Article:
Alabama

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In 1963, Alabama was the epicenter of the American Civil Rights Movement. The Birmingham Civil Rights National Monument and the Freedom Riders National Monument in Anniston tell the story of the critical events that occurred at this turning point in American history.

President Obama designated these national monuments in January 2017 through the authority of the Antiquities Act, which allows presidents to protect important places and landscapes across the country. While the civil rights monuments in Alabama are not currently listed in the Trump administration’s “review,” they are an important part of national monument system and help to preserve the places that tell the critical story of our nation’s history.

Birmingham Civil Rights Monument

The Birmingham Civil Rights National Monument, which includes the 16th Street Baptist Church, A.G. Gaston Motel, and Kelly Ingram Park, is key to telling the story of one of the most important movements of the 20th century.

The events that took place at 16th Street Baptist Church were key to the story of the fight for civil rights. Just over 50 years ago, a hateful and tragic bombing took place there that killed four little girls. The murderous event sparked a surge of momentum in the civil rights movement, and led to the passage of the historic 1964 Civil Rights Act.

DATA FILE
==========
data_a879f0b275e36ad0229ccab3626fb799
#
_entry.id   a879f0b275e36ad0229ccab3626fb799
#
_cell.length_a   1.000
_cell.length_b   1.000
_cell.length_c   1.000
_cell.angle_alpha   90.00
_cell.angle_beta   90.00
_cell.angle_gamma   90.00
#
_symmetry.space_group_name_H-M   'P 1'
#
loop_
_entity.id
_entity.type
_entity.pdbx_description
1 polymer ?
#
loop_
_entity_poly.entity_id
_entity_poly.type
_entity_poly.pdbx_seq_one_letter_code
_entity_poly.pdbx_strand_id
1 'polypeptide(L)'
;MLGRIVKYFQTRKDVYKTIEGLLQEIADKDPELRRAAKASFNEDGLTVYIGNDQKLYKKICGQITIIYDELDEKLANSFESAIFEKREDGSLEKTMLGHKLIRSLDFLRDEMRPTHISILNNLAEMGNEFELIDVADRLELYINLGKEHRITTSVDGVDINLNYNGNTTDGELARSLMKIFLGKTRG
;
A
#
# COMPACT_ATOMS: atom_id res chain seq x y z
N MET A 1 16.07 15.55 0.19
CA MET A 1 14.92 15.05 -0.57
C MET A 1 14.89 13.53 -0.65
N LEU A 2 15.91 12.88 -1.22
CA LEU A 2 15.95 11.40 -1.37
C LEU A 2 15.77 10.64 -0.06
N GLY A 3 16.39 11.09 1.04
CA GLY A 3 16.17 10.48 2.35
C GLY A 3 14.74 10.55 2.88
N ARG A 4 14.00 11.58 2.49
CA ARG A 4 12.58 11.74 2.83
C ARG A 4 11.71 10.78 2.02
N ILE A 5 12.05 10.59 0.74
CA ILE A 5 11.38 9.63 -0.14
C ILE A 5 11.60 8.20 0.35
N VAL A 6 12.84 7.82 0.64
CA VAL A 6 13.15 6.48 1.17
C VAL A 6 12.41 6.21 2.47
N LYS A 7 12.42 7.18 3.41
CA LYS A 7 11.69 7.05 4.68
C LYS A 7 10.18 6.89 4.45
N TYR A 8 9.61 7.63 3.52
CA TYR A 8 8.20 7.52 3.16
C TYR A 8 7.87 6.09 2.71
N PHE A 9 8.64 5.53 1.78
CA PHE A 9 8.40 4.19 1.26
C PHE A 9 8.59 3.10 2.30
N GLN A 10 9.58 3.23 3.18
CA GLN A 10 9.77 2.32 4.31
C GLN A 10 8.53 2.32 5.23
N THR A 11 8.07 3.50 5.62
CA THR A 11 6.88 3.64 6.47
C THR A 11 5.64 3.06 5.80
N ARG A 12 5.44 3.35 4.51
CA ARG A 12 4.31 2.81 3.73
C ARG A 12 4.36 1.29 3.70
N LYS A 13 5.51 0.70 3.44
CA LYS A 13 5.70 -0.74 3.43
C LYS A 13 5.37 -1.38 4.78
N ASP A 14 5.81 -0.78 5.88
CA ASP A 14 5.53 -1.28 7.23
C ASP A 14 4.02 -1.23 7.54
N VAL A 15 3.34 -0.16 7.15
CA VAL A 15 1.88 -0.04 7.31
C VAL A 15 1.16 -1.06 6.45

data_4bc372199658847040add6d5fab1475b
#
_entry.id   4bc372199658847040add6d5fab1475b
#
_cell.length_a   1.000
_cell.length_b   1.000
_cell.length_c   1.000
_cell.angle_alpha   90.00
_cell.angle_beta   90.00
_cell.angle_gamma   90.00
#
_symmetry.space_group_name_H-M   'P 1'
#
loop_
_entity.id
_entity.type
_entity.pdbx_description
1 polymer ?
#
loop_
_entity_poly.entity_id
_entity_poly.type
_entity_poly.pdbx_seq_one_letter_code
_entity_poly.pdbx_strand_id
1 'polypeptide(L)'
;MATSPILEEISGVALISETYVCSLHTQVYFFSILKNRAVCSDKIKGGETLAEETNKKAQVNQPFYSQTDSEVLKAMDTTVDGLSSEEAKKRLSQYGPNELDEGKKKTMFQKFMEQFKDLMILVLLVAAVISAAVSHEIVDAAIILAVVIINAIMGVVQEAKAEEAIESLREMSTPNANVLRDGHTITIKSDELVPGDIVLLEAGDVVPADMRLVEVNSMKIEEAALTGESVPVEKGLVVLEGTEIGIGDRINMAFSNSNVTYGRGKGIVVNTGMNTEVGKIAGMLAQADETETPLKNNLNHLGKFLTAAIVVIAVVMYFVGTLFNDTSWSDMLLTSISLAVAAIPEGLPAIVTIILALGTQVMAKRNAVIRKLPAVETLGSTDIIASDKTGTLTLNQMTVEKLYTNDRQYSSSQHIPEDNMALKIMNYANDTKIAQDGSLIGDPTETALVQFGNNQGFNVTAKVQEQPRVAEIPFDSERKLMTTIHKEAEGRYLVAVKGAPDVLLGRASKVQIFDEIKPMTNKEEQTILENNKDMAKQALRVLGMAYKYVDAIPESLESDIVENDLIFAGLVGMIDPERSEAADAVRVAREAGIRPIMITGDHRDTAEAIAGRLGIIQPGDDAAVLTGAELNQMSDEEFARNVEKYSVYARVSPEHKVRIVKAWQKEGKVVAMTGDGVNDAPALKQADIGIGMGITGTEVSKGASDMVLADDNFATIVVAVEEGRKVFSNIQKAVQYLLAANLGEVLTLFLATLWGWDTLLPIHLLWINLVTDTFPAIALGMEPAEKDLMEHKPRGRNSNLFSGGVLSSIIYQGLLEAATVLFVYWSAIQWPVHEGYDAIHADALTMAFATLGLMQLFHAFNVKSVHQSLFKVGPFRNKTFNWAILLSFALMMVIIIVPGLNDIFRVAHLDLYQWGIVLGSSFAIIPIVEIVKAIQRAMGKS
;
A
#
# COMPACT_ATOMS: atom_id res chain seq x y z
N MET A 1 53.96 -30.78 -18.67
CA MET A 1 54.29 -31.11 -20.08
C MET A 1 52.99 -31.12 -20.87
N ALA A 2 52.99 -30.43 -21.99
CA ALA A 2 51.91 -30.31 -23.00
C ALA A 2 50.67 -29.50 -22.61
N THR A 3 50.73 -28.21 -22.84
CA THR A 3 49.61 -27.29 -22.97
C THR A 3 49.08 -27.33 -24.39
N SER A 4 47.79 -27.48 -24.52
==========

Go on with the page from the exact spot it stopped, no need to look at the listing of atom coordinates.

Congresswoman Terri Sewell recently joined us and our partners at Conservation Alabama to tour 16th Street Baptist and discuss the importance of protecting these moving historical sites as well as other national monuments across the country.

The AG. Gaston Motel and Kelly Ingram Park also tell powerful stories of activism and resistance. The A.G. Gaston Motel was a hub for civil rights groups meeting in Birmingham. Since the designation of the monument in January, the motel, which had been vacant for nearly 20 years, will receive much-needed restoration and be preserved for generations to come.

Kelly Ingram Park is the site where young activists fought against segregation and faced violent attacks from the police. These attacks were some of the most disturbing images of the Jim Crow South and were televised for people around the world to see.

Freedom Riders National Monument

The Freedom Riders National Monument in Anniston, Alabama commemorates the activists known as the Freedom Riders who boarded buses to challenge segregation in the age of Jim Crow. The Freedom Riders Monument, which includes the Greyhound Bus Station in town and the site of the bus burning site off the highway, tells the important story of the students who were brutally attacked while fighting for civil rights.

Pete Conroy from Jackson State University was a co-chair of Freedom Riders Park and spoke on how the monument helps visitors learn about the legacy of the civil rights movement.

This monument not only preserves the stories of the movement; it has also helped to revitalize the city of Anniston’s economy. National parks and monuments support nearly $30 billion in national economic activity annually and more than a quarter million private-sector jobs.  Tammy Herrington, the Executive Director of Conservation Alabama discussed the importance of protecting public lands in Alabama.

These monuments, along with others across the country, must be preserved so future generations can learn of the complete story of our nation. We must fight to protect these special places.

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